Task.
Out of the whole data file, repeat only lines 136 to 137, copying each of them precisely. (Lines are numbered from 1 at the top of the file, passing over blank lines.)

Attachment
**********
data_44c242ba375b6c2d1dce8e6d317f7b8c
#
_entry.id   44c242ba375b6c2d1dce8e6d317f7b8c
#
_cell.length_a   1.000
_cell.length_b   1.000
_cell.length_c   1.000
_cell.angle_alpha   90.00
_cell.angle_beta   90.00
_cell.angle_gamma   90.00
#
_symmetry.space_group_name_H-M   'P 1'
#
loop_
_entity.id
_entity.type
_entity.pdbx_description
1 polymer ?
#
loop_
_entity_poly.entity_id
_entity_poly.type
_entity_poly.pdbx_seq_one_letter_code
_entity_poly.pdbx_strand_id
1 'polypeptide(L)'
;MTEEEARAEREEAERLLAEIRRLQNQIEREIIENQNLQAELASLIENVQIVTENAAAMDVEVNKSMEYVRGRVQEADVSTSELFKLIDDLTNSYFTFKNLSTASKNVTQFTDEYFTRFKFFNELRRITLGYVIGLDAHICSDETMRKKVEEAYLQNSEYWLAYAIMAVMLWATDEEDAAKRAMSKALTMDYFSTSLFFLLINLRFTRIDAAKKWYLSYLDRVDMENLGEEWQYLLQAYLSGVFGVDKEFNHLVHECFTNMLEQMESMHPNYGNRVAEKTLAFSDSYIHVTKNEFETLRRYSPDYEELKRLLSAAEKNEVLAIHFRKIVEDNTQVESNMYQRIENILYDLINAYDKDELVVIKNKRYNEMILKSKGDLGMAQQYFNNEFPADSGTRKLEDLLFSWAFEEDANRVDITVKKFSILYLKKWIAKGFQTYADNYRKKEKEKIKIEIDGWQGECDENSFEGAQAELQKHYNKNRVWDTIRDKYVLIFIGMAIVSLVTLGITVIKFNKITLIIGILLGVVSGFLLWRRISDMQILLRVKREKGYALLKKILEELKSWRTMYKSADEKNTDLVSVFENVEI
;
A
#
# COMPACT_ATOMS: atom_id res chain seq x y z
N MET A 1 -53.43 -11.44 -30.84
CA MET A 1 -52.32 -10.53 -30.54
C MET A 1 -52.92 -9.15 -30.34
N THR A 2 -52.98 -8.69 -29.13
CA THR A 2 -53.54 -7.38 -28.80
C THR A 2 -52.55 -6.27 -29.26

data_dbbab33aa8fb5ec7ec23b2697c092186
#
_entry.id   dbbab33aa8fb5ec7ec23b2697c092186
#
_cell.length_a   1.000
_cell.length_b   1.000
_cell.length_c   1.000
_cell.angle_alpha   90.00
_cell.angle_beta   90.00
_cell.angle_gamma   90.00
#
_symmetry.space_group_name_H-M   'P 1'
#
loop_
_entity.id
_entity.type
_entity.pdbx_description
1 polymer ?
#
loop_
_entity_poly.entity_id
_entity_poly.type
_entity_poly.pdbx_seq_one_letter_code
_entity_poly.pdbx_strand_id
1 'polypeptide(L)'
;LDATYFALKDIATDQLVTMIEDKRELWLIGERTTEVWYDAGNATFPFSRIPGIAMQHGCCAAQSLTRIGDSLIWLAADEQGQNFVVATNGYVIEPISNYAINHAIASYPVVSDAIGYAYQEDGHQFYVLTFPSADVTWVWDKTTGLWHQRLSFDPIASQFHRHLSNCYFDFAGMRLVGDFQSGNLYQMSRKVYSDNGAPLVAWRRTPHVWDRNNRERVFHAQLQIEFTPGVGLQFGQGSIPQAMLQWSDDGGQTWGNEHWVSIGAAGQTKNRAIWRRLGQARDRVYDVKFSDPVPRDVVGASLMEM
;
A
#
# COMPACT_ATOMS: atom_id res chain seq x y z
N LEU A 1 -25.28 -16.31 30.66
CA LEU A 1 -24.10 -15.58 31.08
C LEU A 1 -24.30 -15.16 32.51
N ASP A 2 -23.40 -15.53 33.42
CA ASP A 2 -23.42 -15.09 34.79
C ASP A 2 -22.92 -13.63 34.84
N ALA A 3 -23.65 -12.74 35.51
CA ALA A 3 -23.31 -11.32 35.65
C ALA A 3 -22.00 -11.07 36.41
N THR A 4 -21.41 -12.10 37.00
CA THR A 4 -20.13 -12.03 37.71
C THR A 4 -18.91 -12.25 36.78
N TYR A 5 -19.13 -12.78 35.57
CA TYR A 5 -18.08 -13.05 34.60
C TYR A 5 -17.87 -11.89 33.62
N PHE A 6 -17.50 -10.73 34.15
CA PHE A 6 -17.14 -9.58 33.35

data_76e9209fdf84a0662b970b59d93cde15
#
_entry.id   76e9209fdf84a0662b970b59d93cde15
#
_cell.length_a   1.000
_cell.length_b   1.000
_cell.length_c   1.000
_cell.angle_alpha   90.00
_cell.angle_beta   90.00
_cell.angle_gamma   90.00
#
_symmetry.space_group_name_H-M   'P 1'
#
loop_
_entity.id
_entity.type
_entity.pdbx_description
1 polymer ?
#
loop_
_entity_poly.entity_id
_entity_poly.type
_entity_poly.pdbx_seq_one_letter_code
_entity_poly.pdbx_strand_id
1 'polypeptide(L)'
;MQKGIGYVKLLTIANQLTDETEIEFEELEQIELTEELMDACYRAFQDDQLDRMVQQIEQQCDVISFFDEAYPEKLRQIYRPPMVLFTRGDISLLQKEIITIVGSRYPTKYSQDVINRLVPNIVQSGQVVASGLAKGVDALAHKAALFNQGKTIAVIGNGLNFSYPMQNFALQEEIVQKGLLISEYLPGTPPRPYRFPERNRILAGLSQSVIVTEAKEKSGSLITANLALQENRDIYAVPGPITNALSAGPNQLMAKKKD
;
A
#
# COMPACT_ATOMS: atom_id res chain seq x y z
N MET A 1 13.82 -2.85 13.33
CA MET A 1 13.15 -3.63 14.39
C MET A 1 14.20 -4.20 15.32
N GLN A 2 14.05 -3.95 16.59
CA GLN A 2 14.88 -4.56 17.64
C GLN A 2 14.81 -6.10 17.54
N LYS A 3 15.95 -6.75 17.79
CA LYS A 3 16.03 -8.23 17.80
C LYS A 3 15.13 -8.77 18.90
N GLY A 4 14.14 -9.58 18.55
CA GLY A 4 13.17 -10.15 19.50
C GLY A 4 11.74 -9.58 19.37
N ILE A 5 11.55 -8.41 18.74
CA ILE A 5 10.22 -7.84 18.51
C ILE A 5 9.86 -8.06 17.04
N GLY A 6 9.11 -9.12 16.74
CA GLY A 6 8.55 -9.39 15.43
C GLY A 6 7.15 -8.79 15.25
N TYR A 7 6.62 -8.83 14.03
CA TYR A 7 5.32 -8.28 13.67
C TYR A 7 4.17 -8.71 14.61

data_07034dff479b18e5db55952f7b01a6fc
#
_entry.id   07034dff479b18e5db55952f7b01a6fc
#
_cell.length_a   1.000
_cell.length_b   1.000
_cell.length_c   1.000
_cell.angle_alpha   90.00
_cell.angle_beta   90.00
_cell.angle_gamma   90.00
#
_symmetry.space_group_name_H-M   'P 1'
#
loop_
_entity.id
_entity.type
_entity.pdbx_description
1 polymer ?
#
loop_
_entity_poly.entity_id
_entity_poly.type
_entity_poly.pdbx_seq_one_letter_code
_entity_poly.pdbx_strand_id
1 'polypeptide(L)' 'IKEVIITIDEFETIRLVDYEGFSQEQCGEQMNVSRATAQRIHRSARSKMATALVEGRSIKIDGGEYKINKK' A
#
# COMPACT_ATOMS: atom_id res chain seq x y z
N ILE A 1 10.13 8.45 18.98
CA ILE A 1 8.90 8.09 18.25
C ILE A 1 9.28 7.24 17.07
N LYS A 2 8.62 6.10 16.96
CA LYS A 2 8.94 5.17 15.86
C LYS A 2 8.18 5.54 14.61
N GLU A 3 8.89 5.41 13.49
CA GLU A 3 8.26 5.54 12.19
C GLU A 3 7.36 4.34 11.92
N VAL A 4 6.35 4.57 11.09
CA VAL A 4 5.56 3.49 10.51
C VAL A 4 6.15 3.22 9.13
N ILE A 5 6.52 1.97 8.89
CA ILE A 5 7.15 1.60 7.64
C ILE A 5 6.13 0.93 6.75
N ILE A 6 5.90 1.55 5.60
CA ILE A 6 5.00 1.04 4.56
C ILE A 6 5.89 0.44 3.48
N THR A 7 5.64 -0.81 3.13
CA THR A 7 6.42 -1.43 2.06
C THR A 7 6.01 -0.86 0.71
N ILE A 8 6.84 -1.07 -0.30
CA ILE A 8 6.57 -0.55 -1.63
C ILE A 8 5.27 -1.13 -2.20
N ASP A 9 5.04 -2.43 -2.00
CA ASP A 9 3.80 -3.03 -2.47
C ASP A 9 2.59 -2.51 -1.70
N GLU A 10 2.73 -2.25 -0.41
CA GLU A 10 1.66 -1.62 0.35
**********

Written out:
#
_entry.id   07034dff479b18e5db55952f7b01a6fc